Extreme Ownership - Jocko Willink… This is especially huge for top-level employees in your business, you need to look at everything as YOUR PROBLEM. Did an employee not work out? Okay, you can say this is the employee's fault or you can take extreme ownership and ask your self “why did I hire them? What did I not see”. Turn the finger back at yourself and correct it for next time.
E-Myth -Michael E. Gerber… You need to systematize your business if you want it to run for you, instead of it running you. This book is all about turning your business into a machine that doesn't need you.
Advice for other entrepreneurs who want to get started or are just starting out?
Today’s internet society has allowed for an influx of posers, fakers, liars, and big talkers. It has become so difficult to sift through who is real and who is fake on social media, particularly when it comes to motivational speakers and entrepreneurs.
Understand that “grinding” or “working hard” isn’t something to talk about and be proud of, lose that mentality. No one cares about how hard you work. If a guy finds out how to make $1m but does 20% of the work that a guy making $1.5m makes… it's way more badass to be the $1m guy.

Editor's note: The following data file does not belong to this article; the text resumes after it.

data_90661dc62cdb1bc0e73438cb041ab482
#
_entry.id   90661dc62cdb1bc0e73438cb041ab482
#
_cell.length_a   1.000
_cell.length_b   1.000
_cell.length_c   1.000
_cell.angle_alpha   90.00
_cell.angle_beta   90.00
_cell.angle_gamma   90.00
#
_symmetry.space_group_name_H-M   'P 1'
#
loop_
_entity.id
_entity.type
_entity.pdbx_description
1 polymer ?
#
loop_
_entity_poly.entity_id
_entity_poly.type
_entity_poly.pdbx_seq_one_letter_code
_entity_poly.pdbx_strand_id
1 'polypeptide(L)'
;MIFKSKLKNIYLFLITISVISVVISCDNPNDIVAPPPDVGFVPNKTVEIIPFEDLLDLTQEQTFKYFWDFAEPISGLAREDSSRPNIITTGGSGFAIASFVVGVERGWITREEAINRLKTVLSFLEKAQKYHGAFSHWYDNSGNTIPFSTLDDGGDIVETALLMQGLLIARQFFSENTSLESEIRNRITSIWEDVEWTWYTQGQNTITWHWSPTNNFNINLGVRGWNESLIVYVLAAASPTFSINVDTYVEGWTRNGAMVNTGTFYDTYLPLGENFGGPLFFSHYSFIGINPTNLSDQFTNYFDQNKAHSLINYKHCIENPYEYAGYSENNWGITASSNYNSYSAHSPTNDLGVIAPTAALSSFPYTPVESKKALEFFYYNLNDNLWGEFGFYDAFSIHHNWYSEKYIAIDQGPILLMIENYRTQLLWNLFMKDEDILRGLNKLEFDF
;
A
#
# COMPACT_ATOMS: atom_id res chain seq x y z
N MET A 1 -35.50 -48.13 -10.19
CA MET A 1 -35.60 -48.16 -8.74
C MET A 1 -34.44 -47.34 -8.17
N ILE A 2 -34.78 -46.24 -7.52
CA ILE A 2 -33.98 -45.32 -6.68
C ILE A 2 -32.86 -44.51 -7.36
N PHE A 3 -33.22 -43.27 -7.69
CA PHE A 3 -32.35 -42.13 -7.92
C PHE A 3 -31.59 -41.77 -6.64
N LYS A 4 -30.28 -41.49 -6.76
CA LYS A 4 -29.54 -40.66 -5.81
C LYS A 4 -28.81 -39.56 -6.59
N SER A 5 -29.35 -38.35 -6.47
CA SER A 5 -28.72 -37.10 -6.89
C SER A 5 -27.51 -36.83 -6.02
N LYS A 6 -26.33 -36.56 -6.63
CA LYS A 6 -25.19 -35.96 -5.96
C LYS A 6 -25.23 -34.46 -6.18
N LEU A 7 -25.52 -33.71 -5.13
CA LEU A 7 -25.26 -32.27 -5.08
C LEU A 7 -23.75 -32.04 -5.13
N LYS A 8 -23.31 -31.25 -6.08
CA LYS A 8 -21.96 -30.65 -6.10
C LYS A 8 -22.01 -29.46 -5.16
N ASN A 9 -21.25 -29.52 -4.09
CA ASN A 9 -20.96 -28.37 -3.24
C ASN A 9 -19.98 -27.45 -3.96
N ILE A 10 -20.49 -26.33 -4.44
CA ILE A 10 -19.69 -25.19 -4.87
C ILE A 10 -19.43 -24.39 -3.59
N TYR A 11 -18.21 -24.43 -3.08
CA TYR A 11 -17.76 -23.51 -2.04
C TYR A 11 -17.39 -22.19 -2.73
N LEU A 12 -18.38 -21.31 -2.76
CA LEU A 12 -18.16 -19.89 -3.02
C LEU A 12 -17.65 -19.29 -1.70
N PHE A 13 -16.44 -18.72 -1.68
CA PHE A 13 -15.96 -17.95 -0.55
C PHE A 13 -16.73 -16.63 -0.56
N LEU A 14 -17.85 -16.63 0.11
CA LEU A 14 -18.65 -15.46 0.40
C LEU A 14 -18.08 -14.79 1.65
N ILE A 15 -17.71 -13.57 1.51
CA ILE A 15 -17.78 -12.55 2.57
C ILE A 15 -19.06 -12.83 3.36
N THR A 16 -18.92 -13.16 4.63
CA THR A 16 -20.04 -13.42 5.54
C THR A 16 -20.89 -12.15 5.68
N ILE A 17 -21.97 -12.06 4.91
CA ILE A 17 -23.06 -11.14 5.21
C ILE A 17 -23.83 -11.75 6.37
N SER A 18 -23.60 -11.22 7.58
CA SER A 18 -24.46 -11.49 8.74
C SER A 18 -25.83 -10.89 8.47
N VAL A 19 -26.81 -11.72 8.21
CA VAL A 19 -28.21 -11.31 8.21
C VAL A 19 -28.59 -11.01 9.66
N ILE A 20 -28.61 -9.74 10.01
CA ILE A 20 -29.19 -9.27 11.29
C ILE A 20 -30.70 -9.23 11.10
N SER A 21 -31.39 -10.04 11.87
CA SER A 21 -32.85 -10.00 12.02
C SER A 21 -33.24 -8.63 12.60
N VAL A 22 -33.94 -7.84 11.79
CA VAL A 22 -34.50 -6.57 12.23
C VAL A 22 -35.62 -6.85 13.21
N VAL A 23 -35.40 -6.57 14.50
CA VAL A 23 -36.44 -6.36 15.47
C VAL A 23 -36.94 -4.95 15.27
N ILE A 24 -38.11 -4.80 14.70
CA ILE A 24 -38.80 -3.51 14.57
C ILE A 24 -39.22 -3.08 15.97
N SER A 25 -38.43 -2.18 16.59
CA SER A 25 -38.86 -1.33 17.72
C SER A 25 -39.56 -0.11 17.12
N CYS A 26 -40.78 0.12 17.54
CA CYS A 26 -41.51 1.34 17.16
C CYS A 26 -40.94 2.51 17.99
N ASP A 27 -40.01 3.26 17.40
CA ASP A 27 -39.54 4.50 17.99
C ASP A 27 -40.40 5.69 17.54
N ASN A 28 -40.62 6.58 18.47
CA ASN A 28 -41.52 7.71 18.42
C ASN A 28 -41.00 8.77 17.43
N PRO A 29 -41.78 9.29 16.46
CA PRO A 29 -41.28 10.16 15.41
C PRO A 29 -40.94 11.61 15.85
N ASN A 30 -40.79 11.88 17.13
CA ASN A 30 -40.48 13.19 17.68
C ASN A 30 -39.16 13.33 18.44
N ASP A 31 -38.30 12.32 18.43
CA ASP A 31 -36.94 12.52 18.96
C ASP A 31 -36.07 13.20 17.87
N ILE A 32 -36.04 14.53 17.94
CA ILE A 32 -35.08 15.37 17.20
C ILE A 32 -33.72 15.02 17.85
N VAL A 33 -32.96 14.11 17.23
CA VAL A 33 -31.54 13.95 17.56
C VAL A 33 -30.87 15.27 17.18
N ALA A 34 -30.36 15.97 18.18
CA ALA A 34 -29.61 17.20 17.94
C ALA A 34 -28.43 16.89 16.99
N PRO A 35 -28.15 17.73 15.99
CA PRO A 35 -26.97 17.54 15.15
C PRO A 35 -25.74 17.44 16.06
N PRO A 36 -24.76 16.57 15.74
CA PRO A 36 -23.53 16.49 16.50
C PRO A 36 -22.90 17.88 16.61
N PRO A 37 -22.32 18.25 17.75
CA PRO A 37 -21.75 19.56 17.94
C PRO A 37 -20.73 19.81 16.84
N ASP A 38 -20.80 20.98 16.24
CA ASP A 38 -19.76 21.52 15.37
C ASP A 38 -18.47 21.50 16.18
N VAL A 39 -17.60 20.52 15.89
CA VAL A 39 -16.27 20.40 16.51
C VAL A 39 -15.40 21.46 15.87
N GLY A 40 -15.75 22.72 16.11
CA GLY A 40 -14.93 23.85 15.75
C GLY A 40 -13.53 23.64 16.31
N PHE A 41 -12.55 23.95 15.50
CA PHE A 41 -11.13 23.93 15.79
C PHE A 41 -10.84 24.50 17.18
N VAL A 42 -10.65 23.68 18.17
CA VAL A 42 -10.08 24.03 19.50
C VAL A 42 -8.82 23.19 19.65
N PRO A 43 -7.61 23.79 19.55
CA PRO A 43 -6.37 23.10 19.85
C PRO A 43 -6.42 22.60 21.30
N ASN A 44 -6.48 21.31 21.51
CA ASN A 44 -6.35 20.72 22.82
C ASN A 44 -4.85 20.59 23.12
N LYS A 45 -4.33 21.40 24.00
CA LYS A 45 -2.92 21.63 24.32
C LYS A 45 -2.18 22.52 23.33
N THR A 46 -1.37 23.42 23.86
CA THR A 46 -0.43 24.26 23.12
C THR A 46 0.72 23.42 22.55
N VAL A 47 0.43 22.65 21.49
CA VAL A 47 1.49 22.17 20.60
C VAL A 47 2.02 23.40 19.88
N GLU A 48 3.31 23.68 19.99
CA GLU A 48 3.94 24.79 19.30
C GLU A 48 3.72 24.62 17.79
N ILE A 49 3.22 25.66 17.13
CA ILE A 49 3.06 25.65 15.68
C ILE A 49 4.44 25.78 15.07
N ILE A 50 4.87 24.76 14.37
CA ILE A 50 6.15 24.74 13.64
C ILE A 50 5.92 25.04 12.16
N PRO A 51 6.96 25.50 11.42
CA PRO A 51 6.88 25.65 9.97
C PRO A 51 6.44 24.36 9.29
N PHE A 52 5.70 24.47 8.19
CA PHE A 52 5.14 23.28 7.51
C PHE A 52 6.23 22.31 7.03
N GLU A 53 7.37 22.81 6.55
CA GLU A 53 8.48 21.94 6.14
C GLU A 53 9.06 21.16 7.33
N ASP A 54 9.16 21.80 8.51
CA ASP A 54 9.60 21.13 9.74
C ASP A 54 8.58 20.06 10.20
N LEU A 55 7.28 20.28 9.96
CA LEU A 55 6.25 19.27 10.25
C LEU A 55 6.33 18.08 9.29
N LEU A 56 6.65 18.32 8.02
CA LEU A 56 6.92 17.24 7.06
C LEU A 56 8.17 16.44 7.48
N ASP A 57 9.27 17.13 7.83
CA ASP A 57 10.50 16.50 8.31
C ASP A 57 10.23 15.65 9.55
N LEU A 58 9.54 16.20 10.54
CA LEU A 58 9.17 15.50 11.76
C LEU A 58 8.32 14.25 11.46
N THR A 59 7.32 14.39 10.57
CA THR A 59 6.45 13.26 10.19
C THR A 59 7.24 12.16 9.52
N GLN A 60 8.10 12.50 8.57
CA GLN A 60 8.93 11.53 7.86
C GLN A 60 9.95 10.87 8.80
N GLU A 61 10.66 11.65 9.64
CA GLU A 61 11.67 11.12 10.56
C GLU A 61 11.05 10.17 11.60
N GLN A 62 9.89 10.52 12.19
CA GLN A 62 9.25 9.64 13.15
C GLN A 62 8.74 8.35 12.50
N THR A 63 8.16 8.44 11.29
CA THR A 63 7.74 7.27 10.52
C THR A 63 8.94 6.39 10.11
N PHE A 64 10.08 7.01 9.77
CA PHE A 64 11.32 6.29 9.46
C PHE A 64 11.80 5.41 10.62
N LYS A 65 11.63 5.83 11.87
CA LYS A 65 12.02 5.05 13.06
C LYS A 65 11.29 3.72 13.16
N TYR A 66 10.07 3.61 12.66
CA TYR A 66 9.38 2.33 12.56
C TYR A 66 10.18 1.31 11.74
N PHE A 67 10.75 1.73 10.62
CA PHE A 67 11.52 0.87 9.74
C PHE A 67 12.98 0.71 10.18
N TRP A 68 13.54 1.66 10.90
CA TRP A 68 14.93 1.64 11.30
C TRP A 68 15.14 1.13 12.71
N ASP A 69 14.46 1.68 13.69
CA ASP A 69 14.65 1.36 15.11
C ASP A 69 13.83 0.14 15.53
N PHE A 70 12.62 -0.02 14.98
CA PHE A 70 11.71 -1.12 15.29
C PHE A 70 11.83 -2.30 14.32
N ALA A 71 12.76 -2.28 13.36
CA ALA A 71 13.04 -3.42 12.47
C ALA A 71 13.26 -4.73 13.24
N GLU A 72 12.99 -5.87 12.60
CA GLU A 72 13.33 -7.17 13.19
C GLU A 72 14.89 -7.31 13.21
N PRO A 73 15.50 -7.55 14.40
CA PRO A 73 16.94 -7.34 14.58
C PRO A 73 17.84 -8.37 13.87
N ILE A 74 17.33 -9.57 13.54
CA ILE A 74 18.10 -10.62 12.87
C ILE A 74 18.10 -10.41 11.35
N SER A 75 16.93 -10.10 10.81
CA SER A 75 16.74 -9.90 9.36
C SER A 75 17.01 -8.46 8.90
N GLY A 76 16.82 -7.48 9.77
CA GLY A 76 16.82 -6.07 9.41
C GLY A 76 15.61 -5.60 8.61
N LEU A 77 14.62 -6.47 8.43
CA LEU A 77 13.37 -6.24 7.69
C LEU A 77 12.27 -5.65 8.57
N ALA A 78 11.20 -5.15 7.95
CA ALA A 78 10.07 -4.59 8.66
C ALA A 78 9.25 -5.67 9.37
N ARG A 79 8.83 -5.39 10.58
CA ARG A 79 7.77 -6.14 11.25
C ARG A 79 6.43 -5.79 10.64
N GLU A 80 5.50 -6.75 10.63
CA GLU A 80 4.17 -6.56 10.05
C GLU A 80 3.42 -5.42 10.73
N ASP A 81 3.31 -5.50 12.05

I cannot stand the amount of glamour put out there via memes and videos about working 14-hour days and weekends… that's all bologna… get results… that's what the market cares about.
Are you looking to hire for certain positions right now?
2023 will be a new year for us and present new opportunities, we will be looking for a GM to hire in 2023 that will run most of FLT.
I am also going to be searching for a key accounts manager in the coming months, this is a position that will create relationships and increase sales for the company.
Where can we go to learn more?
Hey! 👋 I'm Pat Walls, the founder of Starter Story.
Get our 5-minute email newsletter packed with business ideas and money-making opportunities, backed by real-life case studies.
- 4,818 founder case studies
- Access to our founder directory
- Live events, courses and recordings
- 8,628 business ideas
- $1M in software savings